Cars That Make You Go 'Ooh!'

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Pop Quiz: when you buy Car and Driver or Automobile magazine, do you take it home? Or leave it on the plane? When you read the Automobiles section in the newspaper, do you look around first to make sure your spouse — and I mean your wife OR your husband — isn't looking? Of course not. You're there for the pictures, not the articles. And if you really care about cars enough to read all that blather about gear ratios and bhp, you probably shouldn't be reading this column.

However: there are an awful lot of us who simply lust after curvaceous rolling stock, and for so many Camry-dominated years, the only place we've been able to find it is in magazines — or on Rodeo Drive.

Now there's change afoot, and that was signaled this week by no less than the Harvard Graduate School of Design, which presented its annual Excellence in Design award to J Mays, the 48 year old (CHK) Oklahoman who has been in charge of car design at Ford since 1997. This is mainly a school of architecture, and they've been trying to get away from the stodgy Harvard image for years (previous award winners include product wiz Phillipe Starck and conceptual artist and theatre designer extraordinaire Robert Wilson). Mays is a guy whose world is actively about more than cars. Call him the auto industry equivalent of a cross-dresser, because he's a serious advocate of good fashion, product design and architecture, and doesn't mind dissing his own industry's shortcomings. The approach has begun to draw a following that, likewise, extends beyond the auto industry into the design world generally. The Harvard award effectively validates that.

Mays made a name for himself as the guy behind the cuddly Volkswagen New Beetle, which is both mod and familiar (the Old Beetle); the Ford Thunderbird, which is...also mod and familiar (the '56 T-Bird). He takes his cue from the notion that you can't move forward without looking over your shoulder, and his popular designs in recent years have ignited a chorus of "Retro!" Which he argues misses the point. It's not just backward, it's about forward.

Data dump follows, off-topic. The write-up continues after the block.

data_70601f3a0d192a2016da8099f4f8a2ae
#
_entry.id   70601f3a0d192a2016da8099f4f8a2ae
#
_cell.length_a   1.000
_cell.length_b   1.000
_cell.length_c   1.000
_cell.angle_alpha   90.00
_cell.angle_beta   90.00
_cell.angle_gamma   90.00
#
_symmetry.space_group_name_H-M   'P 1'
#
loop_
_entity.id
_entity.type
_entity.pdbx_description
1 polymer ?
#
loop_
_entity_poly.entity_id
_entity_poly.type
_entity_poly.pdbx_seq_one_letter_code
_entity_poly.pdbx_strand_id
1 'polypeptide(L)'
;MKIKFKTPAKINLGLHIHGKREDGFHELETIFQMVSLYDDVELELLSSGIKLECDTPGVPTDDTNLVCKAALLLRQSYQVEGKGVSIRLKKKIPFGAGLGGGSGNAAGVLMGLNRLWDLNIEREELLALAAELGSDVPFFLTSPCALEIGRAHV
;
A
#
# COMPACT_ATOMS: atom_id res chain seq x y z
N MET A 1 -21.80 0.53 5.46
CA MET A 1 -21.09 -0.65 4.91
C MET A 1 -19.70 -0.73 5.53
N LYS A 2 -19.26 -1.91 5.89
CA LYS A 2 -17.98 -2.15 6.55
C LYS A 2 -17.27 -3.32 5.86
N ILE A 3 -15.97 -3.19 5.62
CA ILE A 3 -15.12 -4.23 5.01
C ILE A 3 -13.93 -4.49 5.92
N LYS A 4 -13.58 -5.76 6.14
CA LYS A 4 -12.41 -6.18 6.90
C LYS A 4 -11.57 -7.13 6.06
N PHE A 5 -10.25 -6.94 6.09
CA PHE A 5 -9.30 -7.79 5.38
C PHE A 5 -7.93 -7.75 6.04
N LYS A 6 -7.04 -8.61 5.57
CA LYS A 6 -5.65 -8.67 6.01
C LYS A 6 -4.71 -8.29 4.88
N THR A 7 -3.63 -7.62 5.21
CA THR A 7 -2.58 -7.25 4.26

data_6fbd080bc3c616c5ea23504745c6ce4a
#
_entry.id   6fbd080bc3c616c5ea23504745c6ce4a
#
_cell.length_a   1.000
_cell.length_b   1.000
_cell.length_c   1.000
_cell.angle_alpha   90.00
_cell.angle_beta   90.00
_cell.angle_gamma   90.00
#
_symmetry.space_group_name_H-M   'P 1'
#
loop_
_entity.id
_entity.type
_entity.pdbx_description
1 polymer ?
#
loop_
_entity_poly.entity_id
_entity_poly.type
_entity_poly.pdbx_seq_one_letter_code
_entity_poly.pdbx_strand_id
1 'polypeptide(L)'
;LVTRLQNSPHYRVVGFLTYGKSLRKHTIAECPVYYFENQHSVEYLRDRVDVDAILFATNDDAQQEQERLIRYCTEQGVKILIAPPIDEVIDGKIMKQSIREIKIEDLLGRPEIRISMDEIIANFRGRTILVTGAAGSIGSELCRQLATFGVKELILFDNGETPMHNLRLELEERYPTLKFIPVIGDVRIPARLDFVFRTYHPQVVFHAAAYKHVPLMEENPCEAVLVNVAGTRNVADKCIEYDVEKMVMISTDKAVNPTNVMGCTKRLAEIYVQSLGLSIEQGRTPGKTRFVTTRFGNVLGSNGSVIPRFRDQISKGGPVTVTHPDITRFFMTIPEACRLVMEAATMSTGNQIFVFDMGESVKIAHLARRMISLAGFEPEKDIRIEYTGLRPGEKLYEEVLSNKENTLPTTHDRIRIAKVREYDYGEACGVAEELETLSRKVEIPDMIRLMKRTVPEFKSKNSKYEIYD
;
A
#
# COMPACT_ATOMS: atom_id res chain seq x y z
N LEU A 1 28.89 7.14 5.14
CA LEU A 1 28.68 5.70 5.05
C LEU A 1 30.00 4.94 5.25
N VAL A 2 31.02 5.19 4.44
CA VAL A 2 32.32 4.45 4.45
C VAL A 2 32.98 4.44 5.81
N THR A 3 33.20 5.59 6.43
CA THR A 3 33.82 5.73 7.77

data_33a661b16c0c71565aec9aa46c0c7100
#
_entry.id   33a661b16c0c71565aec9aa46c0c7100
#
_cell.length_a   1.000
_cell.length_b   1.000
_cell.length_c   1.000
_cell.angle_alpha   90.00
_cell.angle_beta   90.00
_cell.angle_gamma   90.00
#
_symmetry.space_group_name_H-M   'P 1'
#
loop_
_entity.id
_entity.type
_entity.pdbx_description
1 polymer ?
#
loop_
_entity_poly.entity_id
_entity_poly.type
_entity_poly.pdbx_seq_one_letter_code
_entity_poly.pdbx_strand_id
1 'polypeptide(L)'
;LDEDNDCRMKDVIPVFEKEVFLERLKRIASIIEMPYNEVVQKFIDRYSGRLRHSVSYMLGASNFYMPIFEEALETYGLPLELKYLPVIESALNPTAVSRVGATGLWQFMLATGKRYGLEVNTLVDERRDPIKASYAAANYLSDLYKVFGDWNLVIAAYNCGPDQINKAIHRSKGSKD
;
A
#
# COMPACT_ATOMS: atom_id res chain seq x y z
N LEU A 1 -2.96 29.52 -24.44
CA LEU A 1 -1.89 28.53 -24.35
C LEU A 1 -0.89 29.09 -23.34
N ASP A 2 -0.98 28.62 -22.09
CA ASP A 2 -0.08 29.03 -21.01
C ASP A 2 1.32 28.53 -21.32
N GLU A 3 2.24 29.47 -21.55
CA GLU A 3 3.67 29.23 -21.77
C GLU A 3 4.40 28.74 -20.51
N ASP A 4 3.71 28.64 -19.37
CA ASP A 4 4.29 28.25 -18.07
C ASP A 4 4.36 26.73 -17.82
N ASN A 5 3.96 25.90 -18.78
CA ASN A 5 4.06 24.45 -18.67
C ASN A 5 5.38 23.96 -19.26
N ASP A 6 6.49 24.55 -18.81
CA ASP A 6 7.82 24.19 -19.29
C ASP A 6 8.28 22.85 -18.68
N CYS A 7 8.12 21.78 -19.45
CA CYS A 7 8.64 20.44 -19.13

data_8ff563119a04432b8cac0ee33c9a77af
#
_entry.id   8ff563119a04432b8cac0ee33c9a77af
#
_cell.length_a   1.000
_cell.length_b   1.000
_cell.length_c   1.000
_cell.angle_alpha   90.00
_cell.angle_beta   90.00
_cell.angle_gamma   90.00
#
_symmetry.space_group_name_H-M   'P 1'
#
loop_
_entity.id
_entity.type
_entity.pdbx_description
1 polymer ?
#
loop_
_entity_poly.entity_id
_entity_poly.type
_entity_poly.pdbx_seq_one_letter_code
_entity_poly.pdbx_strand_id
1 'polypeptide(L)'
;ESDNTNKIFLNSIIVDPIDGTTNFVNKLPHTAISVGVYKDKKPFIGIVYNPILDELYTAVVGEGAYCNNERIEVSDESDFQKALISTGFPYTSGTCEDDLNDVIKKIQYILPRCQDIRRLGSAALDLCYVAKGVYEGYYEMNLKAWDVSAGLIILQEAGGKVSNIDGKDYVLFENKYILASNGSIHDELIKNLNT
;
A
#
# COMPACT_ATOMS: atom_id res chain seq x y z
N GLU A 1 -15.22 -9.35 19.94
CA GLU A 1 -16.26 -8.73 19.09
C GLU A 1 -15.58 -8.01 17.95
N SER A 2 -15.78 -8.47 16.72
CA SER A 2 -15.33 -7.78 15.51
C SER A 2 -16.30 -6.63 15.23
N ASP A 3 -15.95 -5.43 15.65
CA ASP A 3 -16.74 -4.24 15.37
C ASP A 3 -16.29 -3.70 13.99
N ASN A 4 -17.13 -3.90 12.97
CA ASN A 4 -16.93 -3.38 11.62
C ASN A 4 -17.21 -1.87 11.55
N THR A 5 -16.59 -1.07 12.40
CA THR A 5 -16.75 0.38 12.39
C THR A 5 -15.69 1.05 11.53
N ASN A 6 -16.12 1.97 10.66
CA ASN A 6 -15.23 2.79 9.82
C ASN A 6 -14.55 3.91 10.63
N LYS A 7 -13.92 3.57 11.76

He's right. It's more complicated than Retro. It's really about emotion, and getting us to say Wow! or Gee! or more when we see a car. Among the six cars on display at the Design School is one even more inspiring, edgier, riskier, than the T-bird — the Ford '49. It's a dramatic black coupe with a glass roof that is supposed to hark back to the car Henry Ford introduced in 1949 that actually saved the company from post-war extinction.

But maybe Mays' real coup is the GT 40, a redesigned (mod!) version of the Ford Le Mans race car that won big in the late '60s. Ford introduced this new GT40 as a concept car at the Detroit auto show in January and it drew rave reviews and a cascade of calls and emails from interested buyers, including the gang of small businessmen from the east coast who flew their jet out for a private viewing.

This week, Ford announced it would produce the sexy beast, for anyone with a spare $100K or more in their just-gotta-have-it fund.

Context: Ford is in desperate financial straits, and even if they had introduced a real blockbuster car in the last couple of years, it would have rolled over in the face of the Firestone onslaught. They needed a button-presser, and the GT40 is a limited production car with a price tag high enough that huge profit margins are guaranteed. Limited ownership. Limited liability.

The GT40 is on display in Cambridge, Mass. as we speak, right there in the lobby of the Harvard Design School, the first car that's ever been there as a work of art. But it's also worth thinking about the other vehicle that the curators, Joe MacDonald and Kim Shkapich, asked Ford to display. This is the O21C, a vision of lime green and white that looks like it could be either Judy Jetson's shopmobile or a great little around-town-vehicle for New York, or London, or Tokyo. The O21C was designed, under Mays' supervision, by product designer Marc Newson. It is small, simple and elegant. And it will never be produced.

Here's the point: J Mays and his associates at Volkswagen/Audi and lately at Ford have started a movement among designers to stop listening to focus groups and start thinking about how their creations connect with real people. There are a few more inspiring cars out there these days and you know which they are — the PT Cruiser, the Audi TT, and now maybe the Nissan Altima. But there's a problem. The really emotive mobiles — the '49, the GT40, the new Cadillacs — are priced beyond our reach. Toyota is trying. But with all the production technology out there, can't anyone start making a people's car — a real "Volkswagen" — that doesn't make us commoners have to get our thrills from looking at the pictures?